6 and 7, three conditions are assumed for a serial power connection of devices or nodes: (1) the current drawn by each node is independent of the current, voltage or operating state of its load; (2) the current drawn by each node must be at least proportionate to the node voltage over a predetermined minimum voltage of interest (and over a predetermined expected operating range); and (3) The current-to-voltage characteristics of the second transistor should be substantially similar or identical. In other words, the current-voltage characteristics of each node or device 500 should be substantially linear so that the node / device is seen as a resistive element, and the current-voltage characteristics of all nodes should be substantially similar.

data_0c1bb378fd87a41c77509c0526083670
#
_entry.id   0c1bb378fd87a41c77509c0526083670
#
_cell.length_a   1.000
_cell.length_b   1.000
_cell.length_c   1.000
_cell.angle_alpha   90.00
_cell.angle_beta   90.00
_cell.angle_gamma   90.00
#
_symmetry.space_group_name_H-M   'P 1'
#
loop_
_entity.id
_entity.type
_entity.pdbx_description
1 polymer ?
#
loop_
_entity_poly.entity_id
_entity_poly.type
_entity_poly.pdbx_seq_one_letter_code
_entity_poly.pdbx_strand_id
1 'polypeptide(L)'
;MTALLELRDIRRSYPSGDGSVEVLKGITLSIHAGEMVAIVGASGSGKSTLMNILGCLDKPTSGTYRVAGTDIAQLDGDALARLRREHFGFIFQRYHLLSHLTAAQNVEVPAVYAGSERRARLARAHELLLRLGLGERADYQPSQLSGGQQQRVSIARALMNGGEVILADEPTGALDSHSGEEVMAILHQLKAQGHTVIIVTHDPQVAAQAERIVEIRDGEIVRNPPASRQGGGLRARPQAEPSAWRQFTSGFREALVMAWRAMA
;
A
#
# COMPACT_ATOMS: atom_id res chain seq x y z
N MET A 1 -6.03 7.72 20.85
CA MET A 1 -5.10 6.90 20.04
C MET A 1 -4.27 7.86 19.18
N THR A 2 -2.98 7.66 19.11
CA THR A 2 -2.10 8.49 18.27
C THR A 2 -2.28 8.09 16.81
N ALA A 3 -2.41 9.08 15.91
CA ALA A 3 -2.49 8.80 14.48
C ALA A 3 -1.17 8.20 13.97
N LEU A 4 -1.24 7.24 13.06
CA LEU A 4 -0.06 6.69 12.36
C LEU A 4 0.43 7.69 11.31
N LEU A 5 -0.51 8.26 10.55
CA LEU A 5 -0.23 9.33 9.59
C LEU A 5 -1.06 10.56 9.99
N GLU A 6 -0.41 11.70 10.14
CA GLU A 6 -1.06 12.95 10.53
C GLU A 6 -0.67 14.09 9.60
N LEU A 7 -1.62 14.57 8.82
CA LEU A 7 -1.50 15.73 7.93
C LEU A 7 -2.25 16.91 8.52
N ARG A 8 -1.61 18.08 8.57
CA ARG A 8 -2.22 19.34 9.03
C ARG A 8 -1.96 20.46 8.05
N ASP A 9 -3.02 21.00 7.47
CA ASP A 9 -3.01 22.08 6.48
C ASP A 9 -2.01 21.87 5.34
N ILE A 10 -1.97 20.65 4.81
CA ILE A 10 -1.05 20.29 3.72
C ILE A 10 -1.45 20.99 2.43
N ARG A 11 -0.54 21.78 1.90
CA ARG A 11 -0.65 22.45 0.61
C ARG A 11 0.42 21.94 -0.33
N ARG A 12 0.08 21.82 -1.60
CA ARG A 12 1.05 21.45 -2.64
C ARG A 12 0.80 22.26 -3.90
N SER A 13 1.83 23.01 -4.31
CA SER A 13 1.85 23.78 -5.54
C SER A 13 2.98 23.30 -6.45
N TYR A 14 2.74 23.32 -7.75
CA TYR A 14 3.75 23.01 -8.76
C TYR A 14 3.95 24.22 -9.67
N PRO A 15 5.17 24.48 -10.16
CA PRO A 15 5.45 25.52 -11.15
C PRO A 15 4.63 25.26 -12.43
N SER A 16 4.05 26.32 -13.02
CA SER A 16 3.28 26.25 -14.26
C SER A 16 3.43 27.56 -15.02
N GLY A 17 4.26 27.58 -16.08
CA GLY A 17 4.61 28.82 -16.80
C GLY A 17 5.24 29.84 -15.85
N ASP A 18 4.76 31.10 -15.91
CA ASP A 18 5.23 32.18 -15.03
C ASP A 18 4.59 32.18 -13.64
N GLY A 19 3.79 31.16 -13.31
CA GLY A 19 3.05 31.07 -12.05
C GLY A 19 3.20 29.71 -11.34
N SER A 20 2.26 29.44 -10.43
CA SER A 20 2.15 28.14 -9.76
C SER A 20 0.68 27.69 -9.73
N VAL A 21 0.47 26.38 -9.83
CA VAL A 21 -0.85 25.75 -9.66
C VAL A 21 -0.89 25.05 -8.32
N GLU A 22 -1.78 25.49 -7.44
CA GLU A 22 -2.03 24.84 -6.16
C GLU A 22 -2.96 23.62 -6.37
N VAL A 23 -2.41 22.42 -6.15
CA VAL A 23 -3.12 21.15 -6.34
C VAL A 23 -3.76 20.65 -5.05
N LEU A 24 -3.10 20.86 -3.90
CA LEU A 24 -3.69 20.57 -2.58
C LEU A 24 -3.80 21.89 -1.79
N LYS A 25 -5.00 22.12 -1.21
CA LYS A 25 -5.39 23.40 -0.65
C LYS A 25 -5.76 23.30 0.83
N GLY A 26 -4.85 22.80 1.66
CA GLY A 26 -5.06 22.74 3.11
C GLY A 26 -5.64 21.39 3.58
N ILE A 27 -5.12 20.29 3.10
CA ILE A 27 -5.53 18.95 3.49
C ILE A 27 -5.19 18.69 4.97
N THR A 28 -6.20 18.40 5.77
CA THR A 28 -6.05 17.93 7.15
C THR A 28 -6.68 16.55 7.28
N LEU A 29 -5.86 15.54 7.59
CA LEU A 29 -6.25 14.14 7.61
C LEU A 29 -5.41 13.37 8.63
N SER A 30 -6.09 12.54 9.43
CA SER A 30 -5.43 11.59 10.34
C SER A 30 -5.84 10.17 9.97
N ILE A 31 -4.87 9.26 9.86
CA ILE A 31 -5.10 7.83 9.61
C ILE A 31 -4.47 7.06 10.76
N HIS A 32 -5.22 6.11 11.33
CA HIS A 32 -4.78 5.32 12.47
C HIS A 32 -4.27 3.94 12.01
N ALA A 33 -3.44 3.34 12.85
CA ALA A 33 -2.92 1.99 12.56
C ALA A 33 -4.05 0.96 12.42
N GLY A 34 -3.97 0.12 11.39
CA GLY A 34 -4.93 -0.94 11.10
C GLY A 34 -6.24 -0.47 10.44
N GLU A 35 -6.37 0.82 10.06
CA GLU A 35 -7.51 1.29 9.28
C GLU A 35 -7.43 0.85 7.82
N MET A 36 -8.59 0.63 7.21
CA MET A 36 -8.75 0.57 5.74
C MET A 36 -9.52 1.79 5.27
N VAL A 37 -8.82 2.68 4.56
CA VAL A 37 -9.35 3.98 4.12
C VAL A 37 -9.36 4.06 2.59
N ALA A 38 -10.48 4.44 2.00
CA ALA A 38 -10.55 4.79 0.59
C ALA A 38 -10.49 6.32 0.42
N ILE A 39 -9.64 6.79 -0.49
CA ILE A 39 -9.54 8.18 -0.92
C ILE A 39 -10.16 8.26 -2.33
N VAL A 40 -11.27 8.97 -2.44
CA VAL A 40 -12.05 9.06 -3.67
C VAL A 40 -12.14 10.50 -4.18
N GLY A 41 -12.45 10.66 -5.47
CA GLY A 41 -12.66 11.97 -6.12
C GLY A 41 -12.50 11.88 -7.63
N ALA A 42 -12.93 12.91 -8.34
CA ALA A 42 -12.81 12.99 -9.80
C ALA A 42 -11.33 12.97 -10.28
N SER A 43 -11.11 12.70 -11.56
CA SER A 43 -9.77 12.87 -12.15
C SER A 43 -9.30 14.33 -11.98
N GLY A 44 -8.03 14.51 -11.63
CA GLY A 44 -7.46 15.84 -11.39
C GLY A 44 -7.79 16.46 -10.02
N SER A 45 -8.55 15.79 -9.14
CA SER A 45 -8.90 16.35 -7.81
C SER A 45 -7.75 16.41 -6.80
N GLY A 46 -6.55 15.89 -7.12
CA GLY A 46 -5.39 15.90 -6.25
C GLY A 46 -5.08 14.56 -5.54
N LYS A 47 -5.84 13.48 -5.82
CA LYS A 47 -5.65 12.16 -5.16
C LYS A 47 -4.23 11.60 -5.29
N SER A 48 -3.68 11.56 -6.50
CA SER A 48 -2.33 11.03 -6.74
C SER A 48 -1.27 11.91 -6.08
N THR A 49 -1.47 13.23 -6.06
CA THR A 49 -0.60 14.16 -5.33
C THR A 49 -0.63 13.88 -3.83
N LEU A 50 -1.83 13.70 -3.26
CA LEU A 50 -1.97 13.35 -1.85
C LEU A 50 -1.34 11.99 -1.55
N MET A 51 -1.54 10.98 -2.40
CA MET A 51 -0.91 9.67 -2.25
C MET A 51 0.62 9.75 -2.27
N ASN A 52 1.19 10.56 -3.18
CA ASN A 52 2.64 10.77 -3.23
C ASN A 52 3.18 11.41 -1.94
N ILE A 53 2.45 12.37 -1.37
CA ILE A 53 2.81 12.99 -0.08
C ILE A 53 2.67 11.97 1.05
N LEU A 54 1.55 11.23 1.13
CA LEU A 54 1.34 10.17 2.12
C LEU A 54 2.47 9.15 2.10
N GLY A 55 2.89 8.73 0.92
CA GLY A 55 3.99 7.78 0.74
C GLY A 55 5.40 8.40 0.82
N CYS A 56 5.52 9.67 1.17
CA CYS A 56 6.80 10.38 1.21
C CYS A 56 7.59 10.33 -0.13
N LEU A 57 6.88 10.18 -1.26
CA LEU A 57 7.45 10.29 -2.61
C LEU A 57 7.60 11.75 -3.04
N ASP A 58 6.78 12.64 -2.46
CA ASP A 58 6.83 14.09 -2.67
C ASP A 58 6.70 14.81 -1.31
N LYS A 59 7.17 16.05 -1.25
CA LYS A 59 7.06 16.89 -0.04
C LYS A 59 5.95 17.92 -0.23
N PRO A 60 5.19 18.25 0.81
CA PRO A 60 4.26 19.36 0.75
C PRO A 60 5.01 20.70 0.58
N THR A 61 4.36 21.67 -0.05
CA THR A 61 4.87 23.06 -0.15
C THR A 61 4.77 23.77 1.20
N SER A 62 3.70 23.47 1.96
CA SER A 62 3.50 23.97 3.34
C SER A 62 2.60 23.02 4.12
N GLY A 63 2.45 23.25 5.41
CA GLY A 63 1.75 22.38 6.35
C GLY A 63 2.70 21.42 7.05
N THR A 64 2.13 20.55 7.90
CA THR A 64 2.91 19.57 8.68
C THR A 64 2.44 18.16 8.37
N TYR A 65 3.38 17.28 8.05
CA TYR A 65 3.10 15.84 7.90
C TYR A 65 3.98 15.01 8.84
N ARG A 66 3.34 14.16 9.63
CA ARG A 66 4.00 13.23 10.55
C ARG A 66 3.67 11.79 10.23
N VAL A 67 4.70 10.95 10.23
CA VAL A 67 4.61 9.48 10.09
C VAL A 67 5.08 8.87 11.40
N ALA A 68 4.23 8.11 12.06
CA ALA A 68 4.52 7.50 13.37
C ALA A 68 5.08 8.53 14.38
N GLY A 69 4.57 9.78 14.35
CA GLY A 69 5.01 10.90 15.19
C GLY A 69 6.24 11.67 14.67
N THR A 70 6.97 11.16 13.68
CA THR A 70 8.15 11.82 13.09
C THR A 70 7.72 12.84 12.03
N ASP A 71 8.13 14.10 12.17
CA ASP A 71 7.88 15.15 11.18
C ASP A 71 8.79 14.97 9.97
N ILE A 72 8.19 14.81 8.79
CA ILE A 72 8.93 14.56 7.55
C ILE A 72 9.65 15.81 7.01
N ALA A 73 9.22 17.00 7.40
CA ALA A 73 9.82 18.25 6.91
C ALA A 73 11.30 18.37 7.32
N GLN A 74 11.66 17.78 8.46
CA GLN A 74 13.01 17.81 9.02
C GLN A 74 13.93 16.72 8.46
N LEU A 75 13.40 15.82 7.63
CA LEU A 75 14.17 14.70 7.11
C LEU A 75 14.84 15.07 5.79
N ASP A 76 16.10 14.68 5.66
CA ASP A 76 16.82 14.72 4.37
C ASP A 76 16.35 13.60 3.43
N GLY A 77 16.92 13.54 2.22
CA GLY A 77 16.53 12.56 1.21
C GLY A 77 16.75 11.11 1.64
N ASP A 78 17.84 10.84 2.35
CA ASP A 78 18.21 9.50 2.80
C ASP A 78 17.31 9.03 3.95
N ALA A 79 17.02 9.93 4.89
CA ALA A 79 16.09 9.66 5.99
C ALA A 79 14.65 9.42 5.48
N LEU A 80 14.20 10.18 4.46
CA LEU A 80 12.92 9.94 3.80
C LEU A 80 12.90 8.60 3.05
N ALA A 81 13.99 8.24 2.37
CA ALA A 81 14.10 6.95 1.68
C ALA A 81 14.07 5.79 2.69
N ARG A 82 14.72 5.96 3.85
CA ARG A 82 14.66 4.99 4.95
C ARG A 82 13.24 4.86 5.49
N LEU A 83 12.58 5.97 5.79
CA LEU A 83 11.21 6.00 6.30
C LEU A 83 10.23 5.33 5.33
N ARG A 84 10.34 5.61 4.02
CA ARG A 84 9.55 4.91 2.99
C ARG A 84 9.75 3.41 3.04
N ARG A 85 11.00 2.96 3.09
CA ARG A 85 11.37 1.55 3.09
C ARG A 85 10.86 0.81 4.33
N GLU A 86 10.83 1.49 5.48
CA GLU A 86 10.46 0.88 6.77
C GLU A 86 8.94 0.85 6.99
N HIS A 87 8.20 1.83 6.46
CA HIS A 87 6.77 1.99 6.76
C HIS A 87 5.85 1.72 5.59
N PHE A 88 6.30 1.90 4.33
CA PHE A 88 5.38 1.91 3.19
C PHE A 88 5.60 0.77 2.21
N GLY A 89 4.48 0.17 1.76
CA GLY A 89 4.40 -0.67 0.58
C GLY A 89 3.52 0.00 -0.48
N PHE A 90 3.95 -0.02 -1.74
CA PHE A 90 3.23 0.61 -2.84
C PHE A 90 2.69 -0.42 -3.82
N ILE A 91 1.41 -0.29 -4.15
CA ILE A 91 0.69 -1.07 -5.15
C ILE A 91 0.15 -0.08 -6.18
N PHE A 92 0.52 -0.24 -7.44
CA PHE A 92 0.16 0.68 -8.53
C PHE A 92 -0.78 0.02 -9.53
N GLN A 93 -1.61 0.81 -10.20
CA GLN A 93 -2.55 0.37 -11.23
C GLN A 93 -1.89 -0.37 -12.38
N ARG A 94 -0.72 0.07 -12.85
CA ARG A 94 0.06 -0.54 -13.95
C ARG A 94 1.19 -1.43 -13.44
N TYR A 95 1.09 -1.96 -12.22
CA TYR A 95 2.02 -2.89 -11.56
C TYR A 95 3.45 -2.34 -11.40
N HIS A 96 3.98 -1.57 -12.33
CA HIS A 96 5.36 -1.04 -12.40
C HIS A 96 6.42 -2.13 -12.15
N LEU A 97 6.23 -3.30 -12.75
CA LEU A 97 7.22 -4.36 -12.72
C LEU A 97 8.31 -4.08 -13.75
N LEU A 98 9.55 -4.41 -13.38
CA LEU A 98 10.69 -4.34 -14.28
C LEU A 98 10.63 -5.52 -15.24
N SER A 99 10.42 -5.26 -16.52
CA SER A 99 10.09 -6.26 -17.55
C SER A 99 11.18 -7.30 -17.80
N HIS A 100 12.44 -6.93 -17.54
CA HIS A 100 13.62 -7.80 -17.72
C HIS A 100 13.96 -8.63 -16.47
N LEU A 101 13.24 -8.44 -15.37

In light of the above, FIG. 8 shows plots 310, 312, and 314 of an exemplary current vs. voltage characteristic that are considered for device 500 shown in FIGS. 6 and 7, in accordance with various embodiments of the present invention. In the plots of Figure 8, nominal operating point 316 is indicated, around which current-to-voltage characteristics appear substantially linear (i.e., around a given terminal voltage V T = Vnom for a given device, Essentially "resistant"). It should be noted that, in some implementations, the current versus voltage characteristics contemplated for device 500 need not be precisely linear, as long as they are substantially similar or identical for serially connected devices. For example, plots 312 and 314 of FIG. 8 exhibit linear IV characteristics around the nominal operating point, while plot 310 exhibits IV characteristics with some curvature, but for purposes of this disclosure, (E. G., Voltage sharing), the plot 310 may be applied to the nominal operating point < RTI ID = 0.0 > RTI ID = 0.0 > 316 < / RTI >